Date of Graduation

Fall 2010


Master of Science in Criminology and Criminal Justice


Criminology and Criminal Justice

Committee Chair

Brett Garland


gender, correctional staff, organizational commitment, job satisfaction, emotional exhaustion, female prisons

Subject Categories

Criminology and Criminal Justice


This study looked at the differences between male and female correctional staff in all-female prisons. T-tests and OLS regression models were used to determine if there were any significant differences between the genders with regards to organizational commitment (institutional commitment and Federal Bureau of Prisons commitment), job satisfaction, and emotional exhaustion. Three work predictors were also used to determine their influence on the commitment, job satisfaction, and emotional exhaustion. These variables include efficacy with inmates, supervision, and race and ethnicity. Significant relationships were found between male staff job satisfaction and efficacy with inmates and female staff institutional commitment and efficacy with inmates. Supervision was significant to job satisfaction for male and female staff; the relative influence was twice as great for male staff as female staff. Overall, race and ethnicity did not have any significant impact for male or female staff on any of the variables. The last chapter of this thesis discusses possible explanations for these results, along with limitations of the study, possibilities for future research, and policy implications.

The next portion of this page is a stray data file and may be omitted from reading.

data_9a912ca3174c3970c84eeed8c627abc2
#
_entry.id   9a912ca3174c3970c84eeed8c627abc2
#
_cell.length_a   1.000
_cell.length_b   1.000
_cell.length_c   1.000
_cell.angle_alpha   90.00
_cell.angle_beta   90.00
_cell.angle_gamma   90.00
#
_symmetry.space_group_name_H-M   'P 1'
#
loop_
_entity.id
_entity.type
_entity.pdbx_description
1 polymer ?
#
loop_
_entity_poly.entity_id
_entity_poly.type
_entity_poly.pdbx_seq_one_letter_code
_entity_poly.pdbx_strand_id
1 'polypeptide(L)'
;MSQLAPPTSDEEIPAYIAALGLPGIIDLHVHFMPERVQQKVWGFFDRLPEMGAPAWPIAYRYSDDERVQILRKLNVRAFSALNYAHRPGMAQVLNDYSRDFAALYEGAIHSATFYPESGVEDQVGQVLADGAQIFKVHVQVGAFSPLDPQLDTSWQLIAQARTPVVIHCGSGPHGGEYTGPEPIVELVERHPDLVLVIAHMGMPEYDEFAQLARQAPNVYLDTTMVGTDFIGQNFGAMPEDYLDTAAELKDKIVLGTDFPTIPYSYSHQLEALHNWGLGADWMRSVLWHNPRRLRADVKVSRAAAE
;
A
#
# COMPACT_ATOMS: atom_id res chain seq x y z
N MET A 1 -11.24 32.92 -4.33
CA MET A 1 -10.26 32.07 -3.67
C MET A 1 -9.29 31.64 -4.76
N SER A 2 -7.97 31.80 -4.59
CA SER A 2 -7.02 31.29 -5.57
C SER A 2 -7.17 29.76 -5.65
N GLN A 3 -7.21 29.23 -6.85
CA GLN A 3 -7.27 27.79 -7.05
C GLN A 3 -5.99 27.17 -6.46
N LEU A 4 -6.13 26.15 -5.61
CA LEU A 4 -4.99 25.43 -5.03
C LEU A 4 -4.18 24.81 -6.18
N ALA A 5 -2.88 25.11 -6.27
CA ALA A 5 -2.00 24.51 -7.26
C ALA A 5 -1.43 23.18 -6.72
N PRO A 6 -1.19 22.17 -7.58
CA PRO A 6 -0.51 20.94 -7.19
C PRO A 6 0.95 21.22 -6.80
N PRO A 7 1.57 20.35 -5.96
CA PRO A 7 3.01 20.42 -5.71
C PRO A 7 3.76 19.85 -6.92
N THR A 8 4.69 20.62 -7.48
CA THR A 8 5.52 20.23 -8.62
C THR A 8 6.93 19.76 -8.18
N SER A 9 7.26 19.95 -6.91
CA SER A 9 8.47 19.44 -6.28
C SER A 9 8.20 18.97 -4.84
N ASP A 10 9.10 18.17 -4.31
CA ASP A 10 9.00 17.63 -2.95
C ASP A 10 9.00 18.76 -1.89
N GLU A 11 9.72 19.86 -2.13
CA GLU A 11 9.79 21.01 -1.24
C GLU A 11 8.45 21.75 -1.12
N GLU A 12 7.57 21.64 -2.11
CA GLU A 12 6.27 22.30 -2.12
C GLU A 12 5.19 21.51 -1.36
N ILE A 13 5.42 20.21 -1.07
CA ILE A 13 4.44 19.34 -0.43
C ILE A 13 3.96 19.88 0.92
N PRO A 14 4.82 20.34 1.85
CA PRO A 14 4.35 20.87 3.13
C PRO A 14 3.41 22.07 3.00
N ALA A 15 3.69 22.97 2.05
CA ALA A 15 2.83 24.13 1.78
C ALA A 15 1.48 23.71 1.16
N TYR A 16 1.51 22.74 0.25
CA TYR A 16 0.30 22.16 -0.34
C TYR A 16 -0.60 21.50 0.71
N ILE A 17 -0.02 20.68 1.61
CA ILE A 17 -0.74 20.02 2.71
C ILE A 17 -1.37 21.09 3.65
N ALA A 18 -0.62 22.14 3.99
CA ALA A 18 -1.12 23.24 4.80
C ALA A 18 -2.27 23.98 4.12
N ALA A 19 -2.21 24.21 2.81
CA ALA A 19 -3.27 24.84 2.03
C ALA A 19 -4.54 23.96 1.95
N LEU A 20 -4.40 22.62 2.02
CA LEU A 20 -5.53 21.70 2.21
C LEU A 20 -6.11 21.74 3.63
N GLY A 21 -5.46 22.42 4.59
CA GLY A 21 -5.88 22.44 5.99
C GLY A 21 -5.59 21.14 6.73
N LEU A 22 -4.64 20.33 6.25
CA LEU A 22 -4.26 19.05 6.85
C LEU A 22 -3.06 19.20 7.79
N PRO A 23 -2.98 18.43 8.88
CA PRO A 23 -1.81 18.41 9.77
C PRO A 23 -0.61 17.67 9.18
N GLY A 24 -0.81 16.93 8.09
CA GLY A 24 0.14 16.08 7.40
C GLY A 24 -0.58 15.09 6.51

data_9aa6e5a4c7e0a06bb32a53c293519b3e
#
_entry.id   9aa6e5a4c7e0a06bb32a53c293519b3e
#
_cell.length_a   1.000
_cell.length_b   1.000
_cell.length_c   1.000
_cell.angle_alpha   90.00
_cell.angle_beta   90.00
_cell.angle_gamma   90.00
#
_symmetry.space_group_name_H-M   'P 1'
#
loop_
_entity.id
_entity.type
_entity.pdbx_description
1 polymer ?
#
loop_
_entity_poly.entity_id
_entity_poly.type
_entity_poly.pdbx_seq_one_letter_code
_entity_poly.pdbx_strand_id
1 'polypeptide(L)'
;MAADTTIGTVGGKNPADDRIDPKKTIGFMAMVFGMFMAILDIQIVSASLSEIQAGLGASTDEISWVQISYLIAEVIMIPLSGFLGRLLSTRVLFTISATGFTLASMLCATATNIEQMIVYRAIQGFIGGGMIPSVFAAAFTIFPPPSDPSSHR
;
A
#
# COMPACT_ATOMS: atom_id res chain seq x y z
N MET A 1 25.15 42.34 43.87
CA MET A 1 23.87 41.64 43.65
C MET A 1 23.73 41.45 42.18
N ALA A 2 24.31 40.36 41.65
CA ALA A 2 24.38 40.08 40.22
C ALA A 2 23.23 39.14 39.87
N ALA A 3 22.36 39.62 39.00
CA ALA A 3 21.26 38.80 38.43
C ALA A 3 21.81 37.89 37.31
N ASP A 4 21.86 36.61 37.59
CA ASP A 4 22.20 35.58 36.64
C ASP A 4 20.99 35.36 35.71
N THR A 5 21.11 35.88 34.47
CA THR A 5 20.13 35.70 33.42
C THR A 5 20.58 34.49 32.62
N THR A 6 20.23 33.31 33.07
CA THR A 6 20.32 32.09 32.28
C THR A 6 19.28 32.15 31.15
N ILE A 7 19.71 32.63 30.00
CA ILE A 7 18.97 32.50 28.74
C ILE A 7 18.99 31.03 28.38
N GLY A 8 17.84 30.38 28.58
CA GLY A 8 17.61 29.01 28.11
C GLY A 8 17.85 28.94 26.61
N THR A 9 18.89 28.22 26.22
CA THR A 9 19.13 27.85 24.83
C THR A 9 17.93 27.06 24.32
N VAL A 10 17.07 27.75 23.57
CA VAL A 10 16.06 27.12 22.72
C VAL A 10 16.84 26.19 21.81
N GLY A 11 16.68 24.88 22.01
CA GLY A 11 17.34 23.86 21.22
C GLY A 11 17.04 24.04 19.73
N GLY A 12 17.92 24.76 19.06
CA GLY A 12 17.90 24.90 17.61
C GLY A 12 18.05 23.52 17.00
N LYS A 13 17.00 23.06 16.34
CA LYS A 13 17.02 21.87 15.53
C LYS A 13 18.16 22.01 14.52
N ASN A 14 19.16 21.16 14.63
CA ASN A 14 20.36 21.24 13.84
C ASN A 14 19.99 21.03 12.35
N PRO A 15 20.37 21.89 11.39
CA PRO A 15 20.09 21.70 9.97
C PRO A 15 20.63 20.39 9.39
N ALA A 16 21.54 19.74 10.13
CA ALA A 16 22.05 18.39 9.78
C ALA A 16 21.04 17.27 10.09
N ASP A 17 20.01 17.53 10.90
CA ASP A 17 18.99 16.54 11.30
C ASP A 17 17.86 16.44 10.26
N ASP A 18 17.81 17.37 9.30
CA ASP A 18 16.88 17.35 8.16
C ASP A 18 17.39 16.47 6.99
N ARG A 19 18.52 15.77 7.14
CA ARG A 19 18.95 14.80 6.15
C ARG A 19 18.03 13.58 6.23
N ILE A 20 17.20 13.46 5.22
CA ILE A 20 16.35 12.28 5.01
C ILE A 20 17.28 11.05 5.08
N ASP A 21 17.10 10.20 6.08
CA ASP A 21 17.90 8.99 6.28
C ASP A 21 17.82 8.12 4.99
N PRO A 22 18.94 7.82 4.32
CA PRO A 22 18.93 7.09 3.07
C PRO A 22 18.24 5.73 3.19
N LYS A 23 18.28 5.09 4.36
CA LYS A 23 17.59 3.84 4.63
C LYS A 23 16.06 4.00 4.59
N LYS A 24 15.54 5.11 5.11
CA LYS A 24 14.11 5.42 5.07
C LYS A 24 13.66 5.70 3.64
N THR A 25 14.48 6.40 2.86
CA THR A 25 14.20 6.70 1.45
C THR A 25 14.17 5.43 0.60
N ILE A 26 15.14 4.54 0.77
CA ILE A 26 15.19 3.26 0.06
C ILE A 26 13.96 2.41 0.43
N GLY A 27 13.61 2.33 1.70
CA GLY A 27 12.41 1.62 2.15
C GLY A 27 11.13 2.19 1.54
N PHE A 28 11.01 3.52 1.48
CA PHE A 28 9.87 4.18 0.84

© Angela Marie Collins

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